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Sirens, lights, cars around you changing speed and direction to get out of the way; every driver has seen his or her fair share of emergency vehicles. Emergency vehicles include ambulances, fire engines and trucks, police cars, and privately-owned vehicles built for firefighters and life support agencies. In the case of an emergency, these vehicles sound their sirens and flash their lights to alert passerby to make room. Emergency vehicles need to get to their destinations as quickly as possible. They are allowed to bypass red lights, drive along shoulders and in the opposite direction, speed, and more to reach their destination in the shortest amount of time. All this must be done while maneuvering through traffic safely.
To help emergency vehicle drivers do their job, the general driving public must react appropriately when they see or hear one. Though specific laws may differ between states, the acronym “SIREN” is beneficial to know what to do in most situations:
Stay Alert. ** While this applies to driving in general, staying alert means keeping your eyes on the road and noise level within the car low enough to hear any potential sirens. If you do hear sirens or see an emergency vehicle, crack a window for better hearing and watch out for any pedestrians. **Investigate. Check all your mirrors to gauge the emergency vehicle’s approaching speed and decide on where and when to pull over. React. Use your best judgment to react quickly and calmly when pulling over. Look in all directions before doing so and be sure to use your turn signal. Don’t slam on your brakes or pull over without signaling. Enter. After the vehicle has passed, re-enter the road after looking in all directions, signaling, and gradually merging into traffic. Never. Do not ever stop where there isn’t enough room to pull off the road safely. Additionally, don’t follow an emergency vehicle to go fast or try to outrun one.
The above rules provide a basic outline of what’s expected of you as a driver. You should know what to do if you notice an emergency vehicle approaching behind you, in front of you, at an intersection, and when it’s stopped. Be aware of what to do in these 4 stated scenarios:
1. Emergency Vehicle Approaching from Behind
Slow down safely and check your surroundings when you become aware of an emergency vehicle approaching from behind you. Do not pull over immediately, even though that may be your initial reaction. You need to check for any pedestrians, cyclists, or other cars beforehand. Use your blinker to pull over once you find a clear path to the road’s shoulder. Do not rejoin traffic until there is room. Again, look for a space between cars and use your turn signal. Remember SIREN.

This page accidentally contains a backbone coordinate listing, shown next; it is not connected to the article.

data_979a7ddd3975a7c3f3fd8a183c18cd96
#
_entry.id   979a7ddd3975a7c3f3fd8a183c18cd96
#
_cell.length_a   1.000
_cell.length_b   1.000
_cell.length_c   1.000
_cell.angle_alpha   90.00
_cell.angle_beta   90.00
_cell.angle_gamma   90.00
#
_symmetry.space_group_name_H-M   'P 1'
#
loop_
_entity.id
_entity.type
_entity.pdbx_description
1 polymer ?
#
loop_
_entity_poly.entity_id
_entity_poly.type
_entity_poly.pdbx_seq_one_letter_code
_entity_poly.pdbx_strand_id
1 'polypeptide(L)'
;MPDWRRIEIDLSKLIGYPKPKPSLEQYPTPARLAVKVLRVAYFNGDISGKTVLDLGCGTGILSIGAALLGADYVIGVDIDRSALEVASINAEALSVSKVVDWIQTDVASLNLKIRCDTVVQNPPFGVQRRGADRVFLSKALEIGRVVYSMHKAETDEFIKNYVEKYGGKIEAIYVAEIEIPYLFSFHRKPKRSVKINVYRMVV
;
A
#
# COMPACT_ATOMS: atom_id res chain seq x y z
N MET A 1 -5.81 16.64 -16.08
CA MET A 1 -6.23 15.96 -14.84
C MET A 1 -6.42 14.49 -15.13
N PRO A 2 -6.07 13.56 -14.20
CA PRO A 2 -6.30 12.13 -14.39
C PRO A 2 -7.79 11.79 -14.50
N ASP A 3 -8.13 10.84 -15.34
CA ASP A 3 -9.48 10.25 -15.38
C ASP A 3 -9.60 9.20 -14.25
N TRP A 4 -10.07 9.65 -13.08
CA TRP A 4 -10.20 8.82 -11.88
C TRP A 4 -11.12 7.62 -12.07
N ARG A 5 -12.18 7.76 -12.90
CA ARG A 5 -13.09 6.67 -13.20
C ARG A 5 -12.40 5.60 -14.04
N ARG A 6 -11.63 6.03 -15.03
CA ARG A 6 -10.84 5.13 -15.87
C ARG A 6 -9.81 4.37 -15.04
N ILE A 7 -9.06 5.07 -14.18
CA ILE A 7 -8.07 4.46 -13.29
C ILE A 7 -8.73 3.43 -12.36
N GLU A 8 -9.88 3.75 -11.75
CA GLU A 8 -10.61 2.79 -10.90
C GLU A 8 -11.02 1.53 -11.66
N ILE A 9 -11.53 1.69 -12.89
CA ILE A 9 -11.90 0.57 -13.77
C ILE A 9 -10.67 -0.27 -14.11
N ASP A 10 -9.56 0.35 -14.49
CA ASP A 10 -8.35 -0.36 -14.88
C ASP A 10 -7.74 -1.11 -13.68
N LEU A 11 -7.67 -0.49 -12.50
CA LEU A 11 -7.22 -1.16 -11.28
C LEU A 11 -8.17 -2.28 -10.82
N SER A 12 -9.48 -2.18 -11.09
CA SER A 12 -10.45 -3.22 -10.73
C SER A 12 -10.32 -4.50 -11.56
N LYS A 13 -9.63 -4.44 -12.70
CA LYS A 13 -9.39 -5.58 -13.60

2. Emergency Vehicle Approaching in Front
Even when an emergency vehicle is coming from the oncoming lane, you typically still want to pull to the side of the road. Unless there’s a barrier between your direction and oncoming traffic, an emergency vehicle may drive on the wrong side off the road to move around dense traffic. Pulling over opens up your lane to emergency responders. Plus, you don’t want an emergency vehicle approaching from the front in the same lane as you for both your and the other driver’s safety.
Pull over with the same caution as you would with an emergency vehicle coming toward you from behind.
3. Emergency Vehicle Approaching While at an Intersection
Should you see an emergency vehicle near an intersection, your action depends on whether you are stopped or in motion. If you are stopped, and there is room to move over to the right side of the road, do so when safe. Otherwise, stay put. Even if your traffic light turns green, or it’s your turn to go at a stop sign, wait until the emergency vehicle has passed. They may be crossing in front of you, or use a center yellow lane (or “deadman’s lane”) to get around traffic.
If you are crossing an intersection when the emergency vehicle approaches from any direction, do not stop or pick up speed. Never stop in the middle of an intersection; continue through it, then safely pull over to the side of the road. Don’t drive faster to get through a green light or turn ahead of an emergency vehicle, or race after one to make the light.
4. Emergency Vehicle Stopped on Road
A stopped emergency vehicle usually continues flashing lights and is at the scene of an accident. Slow down and move over a lane if space is available. Some states require drivers to slow down to up to 20 mph below the speed limit. In general, reduce your speed enough for safe pulling over. Move with caution if traffic or other obstacles prevent you from shifting lanes. Your main concern is to give the emergency vehicle and its operators space to do their job.
What To Do When You See an Emergency Vehicle
When you see a police car, firetruck, ambulance, or other emergency vehicle coming from any direction, be on high alert for your next move. In addition to SIREN and the listed scenarios keep these tips in mind:
Stay approximately 300-500 feet behind an emergency vehicle; don’t follow after one. Use your hazard lights while pulled to the side of the road to alert other drivers. Check for any additional emergency vehicles approaching before pulling back onto the road. You may need to stay put for several to pass. Emergency vehicles are equipped to aid a variety of crises. Letting them get to their destinations as efficiently as possible may save a life.
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